The NCAA will not allow the ACC to use helmet cams and coach-quarterback communications systems this season, according to CBSSports.com.
The NCAA's rules committee rejected the conference's request to experiment with the communication devices, partly due to timing. The committee said the June request did not allow for enough time to formally discuss it.
University of Miami linebacker Denzel Perryman wore a helmet cam during a spring game.
However, the ACC will be allowed to use biometric systems. The most common one is the Catapult system, a biofeedback vest that Florida State coach Jimbo Fisher credits for helping the Seminoles win the BCS championship last season.
ACC Commissioner John Swofford is expected to address the rules issues when he gives his state of the conference address Sunday during the first day of the ACC media days.
The intent of the devices is to record, document and measure data on head contacts. The Catapult system measures even more data. Fisher uses the data in practices to measure the health of individual players. The NCAA allows the use of biometric vests for one-way communication and the data only for health and safety.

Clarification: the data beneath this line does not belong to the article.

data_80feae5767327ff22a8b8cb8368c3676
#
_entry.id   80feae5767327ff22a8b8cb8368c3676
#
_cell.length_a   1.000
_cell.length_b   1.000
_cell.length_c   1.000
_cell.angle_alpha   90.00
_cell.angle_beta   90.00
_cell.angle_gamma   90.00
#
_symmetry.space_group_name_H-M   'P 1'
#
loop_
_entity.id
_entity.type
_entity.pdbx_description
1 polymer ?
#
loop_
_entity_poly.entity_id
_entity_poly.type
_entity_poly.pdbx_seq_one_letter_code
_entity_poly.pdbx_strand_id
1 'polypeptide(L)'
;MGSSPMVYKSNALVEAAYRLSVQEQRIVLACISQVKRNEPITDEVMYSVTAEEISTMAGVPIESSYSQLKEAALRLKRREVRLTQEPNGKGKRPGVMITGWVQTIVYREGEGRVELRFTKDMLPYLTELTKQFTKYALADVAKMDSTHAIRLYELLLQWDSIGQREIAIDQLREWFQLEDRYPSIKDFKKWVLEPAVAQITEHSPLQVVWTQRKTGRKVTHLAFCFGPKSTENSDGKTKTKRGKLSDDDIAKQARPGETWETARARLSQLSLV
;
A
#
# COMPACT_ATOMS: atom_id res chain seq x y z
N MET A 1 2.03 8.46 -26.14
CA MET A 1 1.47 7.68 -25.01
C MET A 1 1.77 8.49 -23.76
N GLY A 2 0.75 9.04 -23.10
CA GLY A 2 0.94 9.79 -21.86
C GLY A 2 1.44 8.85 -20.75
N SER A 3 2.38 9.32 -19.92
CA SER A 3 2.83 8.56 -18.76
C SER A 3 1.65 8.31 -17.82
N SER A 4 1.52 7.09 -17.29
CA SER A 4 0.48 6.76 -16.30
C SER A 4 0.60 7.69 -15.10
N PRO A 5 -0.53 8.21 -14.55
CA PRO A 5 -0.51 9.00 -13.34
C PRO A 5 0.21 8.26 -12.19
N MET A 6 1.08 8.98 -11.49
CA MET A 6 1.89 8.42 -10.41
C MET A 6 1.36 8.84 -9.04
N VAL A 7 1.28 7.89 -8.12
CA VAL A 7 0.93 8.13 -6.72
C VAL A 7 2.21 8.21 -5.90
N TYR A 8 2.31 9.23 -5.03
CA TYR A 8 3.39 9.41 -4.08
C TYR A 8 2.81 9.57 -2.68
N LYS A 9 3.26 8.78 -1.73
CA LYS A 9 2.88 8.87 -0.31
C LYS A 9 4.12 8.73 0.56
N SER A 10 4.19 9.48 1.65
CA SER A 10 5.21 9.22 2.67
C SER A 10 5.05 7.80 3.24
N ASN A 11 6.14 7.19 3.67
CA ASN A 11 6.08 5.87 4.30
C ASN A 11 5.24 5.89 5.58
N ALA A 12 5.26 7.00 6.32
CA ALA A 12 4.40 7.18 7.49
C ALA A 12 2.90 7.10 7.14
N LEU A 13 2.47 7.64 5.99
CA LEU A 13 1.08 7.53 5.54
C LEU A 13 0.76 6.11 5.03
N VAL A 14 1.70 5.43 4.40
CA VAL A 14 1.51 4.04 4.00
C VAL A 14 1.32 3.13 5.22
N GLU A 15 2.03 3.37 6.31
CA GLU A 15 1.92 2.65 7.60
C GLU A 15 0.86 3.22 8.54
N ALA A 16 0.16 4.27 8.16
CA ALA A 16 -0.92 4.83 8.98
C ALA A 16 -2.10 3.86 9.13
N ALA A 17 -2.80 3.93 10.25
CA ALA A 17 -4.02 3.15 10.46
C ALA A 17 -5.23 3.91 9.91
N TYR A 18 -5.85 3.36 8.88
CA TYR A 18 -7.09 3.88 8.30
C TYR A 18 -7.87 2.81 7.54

“It's allowed (by the NCAA in games) anyway,” said Doug Rhodes, ACC coordinator of officials. “It's never been formalized. You can use it in practice all along. It's always been fuzzy about the game.”
Helmet cams can be used to track head impact and trauma issues but Rhodes said such cameras could also be safety hazards. In-helmet communication between coaches and quarterbacks have been used in the NFL for several years. How they are used in the college game is what the NCAA wants to discuss.
“This has been something we've talked about at a national coordinator discussion,” said Steve Shaw, the SEC coordinator of officials. “We think it could help clean up sidelines because coaches don't have to come out and signal plays."